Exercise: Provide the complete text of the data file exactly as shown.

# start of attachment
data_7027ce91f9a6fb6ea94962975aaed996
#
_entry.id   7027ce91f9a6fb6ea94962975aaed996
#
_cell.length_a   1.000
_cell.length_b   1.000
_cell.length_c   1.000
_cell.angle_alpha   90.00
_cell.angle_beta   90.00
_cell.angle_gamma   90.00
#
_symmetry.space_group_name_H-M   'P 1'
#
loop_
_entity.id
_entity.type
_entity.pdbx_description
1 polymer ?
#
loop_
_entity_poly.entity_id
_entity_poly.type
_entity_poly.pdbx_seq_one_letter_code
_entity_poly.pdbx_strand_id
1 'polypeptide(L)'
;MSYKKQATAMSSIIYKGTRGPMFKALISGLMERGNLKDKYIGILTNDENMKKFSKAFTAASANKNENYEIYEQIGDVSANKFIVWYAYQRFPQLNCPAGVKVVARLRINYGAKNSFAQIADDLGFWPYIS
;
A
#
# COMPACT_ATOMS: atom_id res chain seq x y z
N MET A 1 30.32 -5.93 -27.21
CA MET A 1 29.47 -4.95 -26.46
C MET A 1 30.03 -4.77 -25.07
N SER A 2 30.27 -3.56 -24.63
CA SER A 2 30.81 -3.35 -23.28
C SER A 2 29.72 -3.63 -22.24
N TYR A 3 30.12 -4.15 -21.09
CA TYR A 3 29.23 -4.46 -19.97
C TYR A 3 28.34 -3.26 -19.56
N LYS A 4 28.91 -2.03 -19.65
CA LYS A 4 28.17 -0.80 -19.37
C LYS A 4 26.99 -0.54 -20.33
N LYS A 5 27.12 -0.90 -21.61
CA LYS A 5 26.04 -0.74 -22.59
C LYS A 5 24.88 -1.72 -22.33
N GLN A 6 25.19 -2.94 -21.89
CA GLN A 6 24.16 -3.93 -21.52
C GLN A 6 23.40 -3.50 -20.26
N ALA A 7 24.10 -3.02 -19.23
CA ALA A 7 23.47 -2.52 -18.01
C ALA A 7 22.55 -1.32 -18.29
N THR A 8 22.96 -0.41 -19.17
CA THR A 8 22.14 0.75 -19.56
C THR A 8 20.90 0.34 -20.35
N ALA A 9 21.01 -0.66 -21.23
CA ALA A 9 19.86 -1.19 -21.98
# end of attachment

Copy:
data_7027ce91f9a6fb6ea94962975aaed996
#
_entry.id   7027ce91f9a6fb6ea94962975aaed996
#
_cell.length_a   1.000
_cell.length_b   1.000
_cell.length_c   1.000
_cell.angle_alpha   90.00
_cell.angle_beta   90.00
_cell.angle_gamma   90.00
#
_symmetry.space_group_name_H-M   'P 1'
#
loop_
_entity.id
_entity.type
_entity.pdbx_description
1 polymer ?
#
loop_
_entity_poly.entity_id
_entity_poly.type
_entity_poly.pdbx_seq_one_letter_code
_entity_poly.pdbx_strand_id
1 'polypeptide(L)'
;MSYKKQATAMSSIIYKGTRGPMFKALISGLMERGNLKDKYIGILTNDENMKKFSKAFTAASANKNENYEIYEQIGDVSANKFIVWYAYQRFPQLNCPAGVKVVARLRINYGAKNSFAQIADDLGFWPYIS
;
A
#
# COMPACT_ATOMS: atom_id res chain seq x y z
N MET A 1 30.32 -5.93 -27.21
CA MET A 1 29.47 -4.95 -26.46
C MET A 1 30.03 -4.77 -25.07
N SER A 2 30.27 -3.56 -24.63
CA SER A 2 30.81 -3.35 -23.28
C SER A 2 29.72 -3.63 -22.24
N TYR A 3 30.12 -4.15 -21.09
CA TYR A 3 29.23 -4.46 -19.97
C TYR A 3 28.34 -3.26 -19.56
N LYS A 4 28.91 -2.03 -19.65
CA LYS A 4 28.17 -0.80 -19.37
C LYS A 4 26.99 -0.54 -20.33
N LYS A 5 27.12 -0.90 -21.61
CA LYS A 5 26.04 -0.74 -22.59
C LYS A 5 24.88 -1.72 -22.33
N GLN A 6 25.19 -2.94 -21.89
CA GLN A 6 24.16 -3.93 -21.52
C GLN A 6 23.40 -3.50 -20.26
N ALA A 7 24.10 -3.02 -19.23
CA ALA A 7 23.47 -2.52 -18.01
C ALA A 7 22.55 -1.32 -18.29
N THR A 8 22.96 -0.41 -19.17
CA THR A 8 22.14 0.75 -19.56
C THR A 8 20.90 0.34 -20.35
N ALA A 9 21.01 -0.66 -21.23
CA ALA A 9 19.86 -1.19 -21.98